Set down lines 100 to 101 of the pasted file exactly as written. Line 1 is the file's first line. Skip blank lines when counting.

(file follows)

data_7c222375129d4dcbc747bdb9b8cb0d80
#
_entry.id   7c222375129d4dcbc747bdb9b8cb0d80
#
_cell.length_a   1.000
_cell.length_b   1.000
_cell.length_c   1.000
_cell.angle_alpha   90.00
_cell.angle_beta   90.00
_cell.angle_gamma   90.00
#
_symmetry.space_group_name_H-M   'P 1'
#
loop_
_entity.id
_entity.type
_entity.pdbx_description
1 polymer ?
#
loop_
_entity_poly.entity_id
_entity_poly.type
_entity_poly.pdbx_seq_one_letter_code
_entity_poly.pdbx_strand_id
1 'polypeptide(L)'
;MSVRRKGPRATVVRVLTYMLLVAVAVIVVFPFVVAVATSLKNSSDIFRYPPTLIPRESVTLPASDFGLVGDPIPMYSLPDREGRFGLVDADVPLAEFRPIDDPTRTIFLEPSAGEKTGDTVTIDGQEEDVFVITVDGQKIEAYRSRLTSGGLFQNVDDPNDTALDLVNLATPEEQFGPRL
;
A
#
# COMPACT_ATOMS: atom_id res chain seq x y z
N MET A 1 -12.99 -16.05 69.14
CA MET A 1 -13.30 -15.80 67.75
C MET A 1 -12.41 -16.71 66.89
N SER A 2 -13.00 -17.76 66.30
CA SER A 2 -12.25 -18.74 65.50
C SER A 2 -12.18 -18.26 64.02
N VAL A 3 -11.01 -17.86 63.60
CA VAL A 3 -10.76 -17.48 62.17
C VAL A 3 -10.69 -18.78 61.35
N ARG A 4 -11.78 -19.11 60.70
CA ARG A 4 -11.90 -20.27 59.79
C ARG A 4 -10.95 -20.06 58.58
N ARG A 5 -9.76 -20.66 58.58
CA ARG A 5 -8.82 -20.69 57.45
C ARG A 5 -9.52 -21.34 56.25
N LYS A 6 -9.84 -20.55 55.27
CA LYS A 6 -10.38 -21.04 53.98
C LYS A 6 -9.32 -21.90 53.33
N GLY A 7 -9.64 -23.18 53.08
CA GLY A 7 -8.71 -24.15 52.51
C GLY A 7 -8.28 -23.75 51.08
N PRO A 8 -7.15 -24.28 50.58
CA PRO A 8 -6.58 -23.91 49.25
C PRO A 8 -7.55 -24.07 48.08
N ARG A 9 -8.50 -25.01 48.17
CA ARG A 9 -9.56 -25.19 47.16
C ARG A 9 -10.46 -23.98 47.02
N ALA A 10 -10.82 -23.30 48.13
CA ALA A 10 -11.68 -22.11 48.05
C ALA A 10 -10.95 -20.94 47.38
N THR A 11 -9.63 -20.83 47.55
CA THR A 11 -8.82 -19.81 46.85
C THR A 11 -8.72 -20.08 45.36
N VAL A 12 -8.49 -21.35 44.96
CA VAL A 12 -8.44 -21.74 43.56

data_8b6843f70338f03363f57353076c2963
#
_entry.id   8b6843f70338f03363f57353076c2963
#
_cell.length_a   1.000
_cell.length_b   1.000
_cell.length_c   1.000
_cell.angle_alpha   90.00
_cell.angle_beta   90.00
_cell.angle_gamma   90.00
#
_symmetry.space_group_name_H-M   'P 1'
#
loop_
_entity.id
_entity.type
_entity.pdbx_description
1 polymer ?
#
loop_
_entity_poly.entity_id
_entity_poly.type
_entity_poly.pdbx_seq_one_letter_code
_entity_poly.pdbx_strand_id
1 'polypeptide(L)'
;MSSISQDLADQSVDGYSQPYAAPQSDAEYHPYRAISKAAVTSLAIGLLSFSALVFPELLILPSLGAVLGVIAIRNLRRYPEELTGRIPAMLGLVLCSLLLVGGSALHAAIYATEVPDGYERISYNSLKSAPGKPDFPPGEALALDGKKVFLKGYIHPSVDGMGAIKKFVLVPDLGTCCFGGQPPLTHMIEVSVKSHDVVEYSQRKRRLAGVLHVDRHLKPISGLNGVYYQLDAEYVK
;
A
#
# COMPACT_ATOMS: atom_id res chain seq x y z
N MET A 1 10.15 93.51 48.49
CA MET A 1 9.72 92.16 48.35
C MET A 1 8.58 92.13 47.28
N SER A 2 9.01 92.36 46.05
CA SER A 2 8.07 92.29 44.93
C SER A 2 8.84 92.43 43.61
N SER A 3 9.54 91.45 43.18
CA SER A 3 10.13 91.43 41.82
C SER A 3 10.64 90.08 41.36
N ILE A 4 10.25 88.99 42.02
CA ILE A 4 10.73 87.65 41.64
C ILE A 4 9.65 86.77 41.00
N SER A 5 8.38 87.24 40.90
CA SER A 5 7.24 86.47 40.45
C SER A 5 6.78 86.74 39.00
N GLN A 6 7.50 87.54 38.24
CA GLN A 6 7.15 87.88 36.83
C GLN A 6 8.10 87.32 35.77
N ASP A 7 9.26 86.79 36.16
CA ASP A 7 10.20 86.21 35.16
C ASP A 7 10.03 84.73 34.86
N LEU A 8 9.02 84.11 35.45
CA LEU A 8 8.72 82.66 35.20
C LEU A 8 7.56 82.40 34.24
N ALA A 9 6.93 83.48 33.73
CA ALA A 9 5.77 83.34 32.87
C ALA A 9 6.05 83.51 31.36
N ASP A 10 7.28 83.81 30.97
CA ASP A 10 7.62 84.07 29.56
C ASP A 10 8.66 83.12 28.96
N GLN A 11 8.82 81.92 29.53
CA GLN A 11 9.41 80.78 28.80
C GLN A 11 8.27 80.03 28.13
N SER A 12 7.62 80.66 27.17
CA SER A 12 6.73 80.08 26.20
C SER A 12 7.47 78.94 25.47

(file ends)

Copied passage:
CA SER A 2 8.07 92.29 44.93
C SER A 2 8.84 92.43 43.61